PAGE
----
The price of sugar in various supermarkets in Kenya such as Naivas has risen by approximately Sh35 to Sh125 per kilo up from Sh90 in June occasioned by low cane supply and the current crackdown on contraband sugar in the market.
In retail shops, a kilo of sugar is sold at Sh150 with wholesalers selling a 50kg bag of the commodity at Sh6,000 leaving a profit margin of Sh20 to Sh30 for every kilo sold.
According to the Economic Survey 2018 the area under cane reduced to 191.2 thousand hectares last year compared to 220.8 thousand hectares in 2016.
Reduction in cane area was attributable to conversion of some area under cane to other crops such as maize, soya beans and beans. Further, the quantity of cane delivered to factories reduced by 33.3 per cent from 7.2m tonnes in 2016 to 4.8m tonnes in 2017.
This was on account of prolonged dry weather conditions which were unfavorable for the growth of cane leading to harvesting of immature cane. As a result, the average sugarcane yield reduced to 55.3 tonnes per hectare in 2017 compared to 62.2 tonnes per hectare in 2016, representing a decrease of 10.9 per cent.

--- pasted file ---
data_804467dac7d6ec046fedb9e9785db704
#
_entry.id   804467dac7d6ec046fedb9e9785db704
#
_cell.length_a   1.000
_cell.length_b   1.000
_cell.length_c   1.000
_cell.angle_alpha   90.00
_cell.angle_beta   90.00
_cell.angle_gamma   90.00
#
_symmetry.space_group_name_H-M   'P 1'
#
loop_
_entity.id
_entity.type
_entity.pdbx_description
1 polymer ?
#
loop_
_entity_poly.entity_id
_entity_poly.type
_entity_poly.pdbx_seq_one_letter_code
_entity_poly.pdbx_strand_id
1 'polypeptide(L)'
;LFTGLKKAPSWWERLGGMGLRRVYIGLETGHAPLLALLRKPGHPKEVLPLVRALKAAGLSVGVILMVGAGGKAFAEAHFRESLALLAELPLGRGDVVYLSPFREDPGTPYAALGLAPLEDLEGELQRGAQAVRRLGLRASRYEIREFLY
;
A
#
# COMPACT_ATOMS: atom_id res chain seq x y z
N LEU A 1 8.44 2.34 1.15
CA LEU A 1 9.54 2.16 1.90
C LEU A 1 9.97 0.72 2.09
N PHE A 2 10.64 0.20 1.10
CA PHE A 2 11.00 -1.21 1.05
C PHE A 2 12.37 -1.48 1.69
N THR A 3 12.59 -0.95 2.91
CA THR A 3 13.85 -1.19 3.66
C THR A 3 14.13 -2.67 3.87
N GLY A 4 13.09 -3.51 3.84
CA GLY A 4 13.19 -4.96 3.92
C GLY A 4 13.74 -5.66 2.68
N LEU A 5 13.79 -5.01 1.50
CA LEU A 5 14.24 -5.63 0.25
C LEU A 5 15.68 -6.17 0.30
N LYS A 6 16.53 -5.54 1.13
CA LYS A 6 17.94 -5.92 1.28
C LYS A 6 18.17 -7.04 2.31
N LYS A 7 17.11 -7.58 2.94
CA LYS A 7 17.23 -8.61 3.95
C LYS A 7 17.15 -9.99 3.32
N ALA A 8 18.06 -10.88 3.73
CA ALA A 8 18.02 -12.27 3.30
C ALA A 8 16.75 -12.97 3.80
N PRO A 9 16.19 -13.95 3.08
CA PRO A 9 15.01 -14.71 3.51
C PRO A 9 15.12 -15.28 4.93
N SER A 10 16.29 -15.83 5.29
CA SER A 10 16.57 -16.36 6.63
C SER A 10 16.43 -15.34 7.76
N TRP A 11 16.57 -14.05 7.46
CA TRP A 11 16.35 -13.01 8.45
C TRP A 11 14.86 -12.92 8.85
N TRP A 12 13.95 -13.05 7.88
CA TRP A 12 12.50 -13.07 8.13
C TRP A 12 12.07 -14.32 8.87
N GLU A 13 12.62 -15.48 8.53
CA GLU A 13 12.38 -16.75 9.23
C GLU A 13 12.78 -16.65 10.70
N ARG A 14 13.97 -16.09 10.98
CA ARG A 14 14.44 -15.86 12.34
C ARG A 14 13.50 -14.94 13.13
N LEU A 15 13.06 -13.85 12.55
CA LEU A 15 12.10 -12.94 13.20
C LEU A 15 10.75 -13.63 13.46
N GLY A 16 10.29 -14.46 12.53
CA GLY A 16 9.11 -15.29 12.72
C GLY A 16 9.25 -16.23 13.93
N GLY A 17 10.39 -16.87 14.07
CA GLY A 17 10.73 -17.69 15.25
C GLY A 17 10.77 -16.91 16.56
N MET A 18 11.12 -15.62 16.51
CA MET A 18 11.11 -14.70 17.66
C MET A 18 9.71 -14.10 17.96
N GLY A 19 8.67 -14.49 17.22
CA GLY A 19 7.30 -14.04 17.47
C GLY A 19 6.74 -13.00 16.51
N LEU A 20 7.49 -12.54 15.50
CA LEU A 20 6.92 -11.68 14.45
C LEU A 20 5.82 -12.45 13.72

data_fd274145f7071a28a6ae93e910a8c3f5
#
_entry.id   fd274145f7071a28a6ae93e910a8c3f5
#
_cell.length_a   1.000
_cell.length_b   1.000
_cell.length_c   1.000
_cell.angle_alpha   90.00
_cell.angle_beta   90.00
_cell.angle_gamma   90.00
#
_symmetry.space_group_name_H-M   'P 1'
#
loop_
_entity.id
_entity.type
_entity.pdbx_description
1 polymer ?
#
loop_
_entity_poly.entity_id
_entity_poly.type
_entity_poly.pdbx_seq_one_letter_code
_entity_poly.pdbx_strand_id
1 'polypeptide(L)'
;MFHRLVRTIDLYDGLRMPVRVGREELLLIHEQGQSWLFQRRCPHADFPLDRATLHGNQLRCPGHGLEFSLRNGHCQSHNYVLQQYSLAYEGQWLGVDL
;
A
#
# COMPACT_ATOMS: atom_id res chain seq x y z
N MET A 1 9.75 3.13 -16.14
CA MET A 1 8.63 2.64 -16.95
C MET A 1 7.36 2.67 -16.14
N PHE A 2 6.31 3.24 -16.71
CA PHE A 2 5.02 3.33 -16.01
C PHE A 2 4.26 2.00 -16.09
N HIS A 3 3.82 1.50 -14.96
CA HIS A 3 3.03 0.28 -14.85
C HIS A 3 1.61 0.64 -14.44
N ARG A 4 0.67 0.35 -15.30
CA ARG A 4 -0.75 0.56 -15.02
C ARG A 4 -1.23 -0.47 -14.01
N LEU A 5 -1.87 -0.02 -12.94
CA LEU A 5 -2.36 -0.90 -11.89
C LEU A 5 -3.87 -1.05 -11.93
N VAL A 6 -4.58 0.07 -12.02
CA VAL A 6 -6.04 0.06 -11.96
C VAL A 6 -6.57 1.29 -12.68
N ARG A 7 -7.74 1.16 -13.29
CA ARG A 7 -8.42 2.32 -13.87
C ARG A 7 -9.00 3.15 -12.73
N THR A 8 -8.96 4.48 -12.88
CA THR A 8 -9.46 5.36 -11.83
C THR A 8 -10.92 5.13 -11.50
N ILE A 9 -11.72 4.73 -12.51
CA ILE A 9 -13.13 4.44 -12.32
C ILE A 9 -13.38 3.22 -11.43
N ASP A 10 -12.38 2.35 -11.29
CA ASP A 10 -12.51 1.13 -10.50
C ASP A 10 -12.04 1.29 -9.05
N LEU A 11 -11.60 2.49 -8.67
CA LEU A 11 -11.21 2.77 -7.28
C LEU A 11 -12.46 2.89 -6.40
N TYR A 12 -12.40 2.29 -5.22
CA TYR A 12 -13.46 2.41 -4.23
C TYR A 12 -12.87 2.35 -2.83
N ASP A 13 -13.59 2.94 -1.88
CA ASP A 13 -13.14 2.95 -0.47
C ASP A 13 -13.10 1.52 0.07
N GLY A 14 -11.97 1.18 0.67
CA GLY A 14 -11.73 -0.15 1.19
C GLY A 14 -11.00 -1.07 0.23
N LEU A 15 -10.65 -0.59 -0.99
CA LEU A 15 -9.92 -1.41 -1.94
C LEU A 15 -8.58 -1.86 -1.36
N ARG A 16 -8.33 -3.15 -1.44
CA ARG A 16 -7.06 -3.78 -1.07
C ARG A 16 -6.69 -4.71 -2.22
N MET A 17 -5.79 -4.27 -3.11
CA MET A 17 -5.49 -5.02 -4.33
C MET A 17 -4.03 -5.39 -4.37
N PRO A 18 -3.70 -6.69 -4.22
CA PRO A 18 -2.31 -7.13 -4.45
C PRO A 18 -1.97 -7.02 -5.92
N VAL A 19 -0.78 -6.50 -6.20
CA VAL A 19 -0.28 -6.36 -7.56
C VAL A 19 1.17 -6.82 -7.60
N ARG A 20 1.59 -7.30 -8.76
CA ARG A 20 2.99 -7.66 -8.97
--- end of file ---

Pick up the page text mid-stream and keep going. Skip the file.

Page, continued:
One kilograms packets of Mumias Sugar. Photo: courtesy
The total domestic sugar production declined by 41.2 per cent from 639.7 thousand tonnes in 2016 to 376.1 thousand tonnes in 2017. A total of 989.6 thousand tonnes of sugar was imported in 2017 to bridge the deficit occasioned by the low production during the year. Most of the sugar imports were meant for final consumption at 83.1 per cent of total sugar imports.
Consumers are now turning to honey to sweeten their tea due to the increase in sugar.
Lydia Kosgei, a consumer in Uthiru for instance has resorted to using raw honey which costs her Sh600 per kilo.
“Since I heard of presence of metals such as mercury in sugar sold within the country, I no longer trust the retailers and thus I prefer my local honey,” said Kosgei.